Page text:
Reducing the risk of medication errors in cancer settings
evidence and practice    

Reducing the risk of medication errors in cancer settings

Diana Comerford Lead Haematology Practice Development Nurse, King’s College Hospital NHS Foundation Trust, London, England
Martin Galligan Lecturer Practitioner, Royal Marsden School, Royal Marsden NHS Foundation Trust, London, England

Why you should read this article
  • To recognise that medication errors in cancer settings are a common cause of unintended harm to patients

  • To identify the factors that contribute to medication errors in cancer settings, including those that relate specifically to nurses

  • To be aware of strategies that can reduce the risk of medication errors in cancer settings

There is a high incidence of medication errors across the NHS that results in significant harm to patients. There is also a lack of literature that explores the incidence and effect of medication errors in specialist cancer settings. However, the underlying factors that contribute to medication errors are universal across all settings. This article explores the risk factors relating to medicines administration in cancer settings – in particular systemic anti-cancer therapy and opioids – and the multifactorial causes of medication errors at the prescription, dispensing and administration stages. The authors suggest steps that can be taken to reduce the risk of medication errors and consider the role of education and non-medical prescribing.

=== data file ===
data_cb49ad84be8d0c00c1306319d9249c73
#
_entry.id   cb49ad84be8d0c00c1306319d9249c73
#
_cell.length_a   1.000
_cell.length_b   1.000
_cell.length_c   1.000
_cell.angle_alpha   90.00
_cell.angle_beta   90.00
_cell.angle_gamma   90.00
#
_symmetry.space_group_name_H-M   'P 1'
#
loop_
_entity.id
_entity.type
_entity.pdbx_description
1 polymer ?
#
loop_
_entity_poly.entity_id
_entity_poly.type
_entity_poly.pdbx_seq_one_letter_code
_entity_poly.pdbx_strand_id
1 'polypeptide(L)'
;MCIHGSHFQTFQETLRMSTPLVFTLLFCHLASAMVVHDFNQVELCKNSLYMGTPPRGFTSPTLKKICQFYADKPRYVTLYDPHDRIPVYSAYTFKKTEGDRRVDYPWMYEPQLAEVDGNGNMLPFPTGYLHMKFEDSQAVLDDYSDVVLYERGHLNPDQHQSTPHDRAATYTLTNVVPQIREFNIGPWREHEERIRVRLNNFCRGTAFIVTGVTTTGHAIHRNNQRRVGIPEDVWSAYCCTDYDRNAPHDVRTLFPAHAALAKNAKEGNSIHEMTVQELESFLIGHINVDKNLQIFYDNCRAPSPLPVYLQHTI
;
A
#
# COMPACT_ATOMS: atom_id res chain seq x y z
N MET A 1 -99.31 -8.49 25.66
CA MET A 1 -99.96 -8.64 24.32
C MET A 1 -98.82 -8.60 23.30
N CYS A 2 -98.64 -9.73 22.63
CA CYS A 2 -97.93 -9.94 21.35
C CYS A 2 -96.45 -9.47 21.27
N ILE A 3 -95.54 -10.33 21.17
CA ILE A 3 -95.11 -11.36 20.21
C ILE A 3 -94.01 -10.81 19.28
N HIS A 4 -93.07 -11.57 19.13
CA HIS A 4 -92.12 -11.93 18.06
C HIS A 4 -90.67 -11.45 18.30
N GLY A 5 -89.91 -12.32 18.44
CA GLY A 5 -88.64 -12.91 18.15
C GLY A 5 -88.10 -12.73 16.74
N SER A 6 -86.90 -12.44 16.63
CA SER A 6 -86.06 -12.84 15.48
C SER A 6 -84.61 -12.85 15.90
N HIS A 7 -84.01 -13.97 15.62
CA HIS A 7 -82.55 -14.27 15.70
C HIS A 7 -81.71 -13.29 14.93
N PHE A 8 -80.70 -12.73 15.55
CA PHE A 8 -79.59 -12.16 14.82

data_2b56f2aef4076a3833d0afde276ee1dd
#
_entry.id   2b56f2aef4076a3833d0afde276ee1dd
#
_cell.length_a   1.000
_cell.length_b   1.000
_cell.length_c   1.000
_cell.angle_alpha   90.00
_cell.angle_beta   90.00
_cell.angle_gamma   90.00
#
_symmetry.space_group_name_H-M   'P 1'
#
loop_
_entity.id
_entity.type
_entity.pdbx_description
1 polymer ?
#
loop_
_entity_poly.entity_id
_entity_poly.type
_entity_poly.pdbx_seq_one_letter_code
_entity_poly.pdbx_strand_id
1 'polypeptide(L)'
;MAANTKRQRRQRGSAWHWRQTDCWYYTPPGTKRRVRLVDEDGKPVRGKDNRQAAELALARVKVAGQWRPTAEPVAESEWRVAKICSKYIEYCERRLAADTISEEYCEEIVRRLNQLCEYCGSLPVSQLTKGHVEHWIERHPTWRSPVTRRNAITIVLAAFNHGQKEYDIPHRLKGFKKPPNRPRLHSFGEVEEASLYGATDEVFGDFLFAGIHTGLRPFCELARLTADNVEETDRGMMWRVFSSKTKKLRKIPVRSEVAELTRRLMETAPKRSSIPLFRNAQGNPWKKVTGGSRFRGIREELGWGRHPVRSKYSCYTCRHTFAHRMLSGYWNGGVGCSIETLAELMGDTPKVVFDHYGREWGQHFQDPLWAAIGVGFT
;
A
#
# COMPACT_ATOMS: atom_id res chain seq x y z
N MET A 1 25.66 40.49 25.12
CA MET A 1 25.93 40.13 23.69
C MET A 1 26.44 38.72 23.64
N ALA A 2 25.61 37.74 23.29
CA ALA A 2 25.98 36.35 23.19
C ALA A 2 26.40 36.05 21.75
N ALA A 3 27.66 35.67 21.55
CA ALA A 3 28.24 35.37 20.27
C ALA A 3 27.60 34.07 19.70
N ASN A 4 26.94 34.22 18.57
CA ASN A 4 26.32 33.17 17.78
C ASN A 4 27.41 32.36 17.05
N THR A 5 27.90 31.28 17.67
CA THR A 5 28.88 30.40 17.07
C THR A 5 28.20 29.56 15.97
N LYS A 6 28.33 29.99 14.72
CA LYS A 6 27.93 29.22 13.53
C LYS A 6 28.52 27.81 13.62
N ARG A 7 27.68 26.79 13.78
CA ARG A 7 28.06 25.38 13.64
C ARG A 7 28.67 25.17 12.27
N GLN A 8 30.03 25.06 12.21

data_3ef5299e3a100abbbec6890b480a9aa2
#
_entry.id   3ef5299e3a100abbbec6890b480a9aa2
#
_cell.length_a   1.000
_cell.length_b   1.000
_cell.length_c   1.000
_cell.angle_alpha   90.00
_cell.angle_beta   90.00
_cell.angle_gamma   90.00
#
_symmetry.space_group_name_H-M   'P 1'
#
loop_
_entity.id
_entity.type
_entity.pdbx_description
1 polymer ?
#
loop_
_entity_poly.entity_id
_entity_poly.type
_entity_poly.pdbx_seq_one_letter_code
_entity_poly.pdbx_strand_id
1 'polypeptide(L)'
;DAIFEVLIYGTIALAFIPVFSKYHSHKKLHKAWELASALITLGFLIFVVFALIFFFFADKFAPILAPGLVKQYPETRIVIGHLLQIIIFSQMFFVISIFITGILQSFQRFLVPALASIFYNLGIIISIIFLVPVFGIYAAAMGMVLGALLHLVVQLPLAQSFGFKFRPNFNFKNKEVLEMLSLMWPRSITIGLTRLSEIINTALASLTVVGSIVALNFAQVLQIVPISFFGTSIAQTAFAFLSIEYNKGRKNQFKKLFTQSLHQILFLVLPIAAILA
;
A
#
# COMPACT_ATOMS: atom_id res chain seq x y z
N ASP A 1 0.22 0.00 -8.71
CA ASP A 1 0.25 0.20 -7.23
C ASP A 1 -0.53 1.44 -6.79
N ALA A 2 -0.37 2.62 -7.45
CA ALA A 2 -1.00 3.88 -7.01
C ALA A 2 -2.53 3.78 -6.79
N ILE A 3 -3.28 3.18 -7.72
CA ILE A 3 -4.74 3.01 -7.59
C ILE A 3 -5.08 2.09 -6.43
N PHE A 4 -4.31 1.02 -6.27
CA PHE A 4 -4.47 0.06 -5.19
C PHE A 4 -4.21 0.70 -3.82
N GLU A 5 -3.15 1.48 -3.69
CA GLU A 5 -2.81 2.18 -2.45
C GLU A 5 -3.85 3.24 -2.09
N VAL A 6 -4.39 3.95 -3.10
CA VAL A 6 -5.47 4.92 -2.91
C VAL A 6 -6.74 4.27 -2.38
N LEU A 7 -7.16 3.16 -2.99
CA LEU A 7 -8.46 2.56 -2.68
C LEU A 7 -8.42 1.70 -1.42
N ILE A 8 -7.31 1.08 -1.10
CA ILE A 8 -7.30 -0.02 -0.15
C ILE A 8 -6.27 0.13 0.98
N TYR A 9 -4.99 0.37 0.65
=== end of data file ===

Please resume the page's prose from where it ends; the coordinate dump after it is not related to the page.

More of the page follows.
Cancer Nursing Practice. doi: 10.7748/cnp.2021.e1750

Peer review

This article has been subject to external double-blind peer review and has been checked for plagiarism using automated software

Correspondence

diana.comerford@nhs.net

Conflict of interest

None declared

Comerford D, Galligan M (2021) Reducing the risk of medication errors in cancer settings. Cancer Nursing Practice. doi: 10.7748/cnp.2021.e1750

Published online: 01 February 2021

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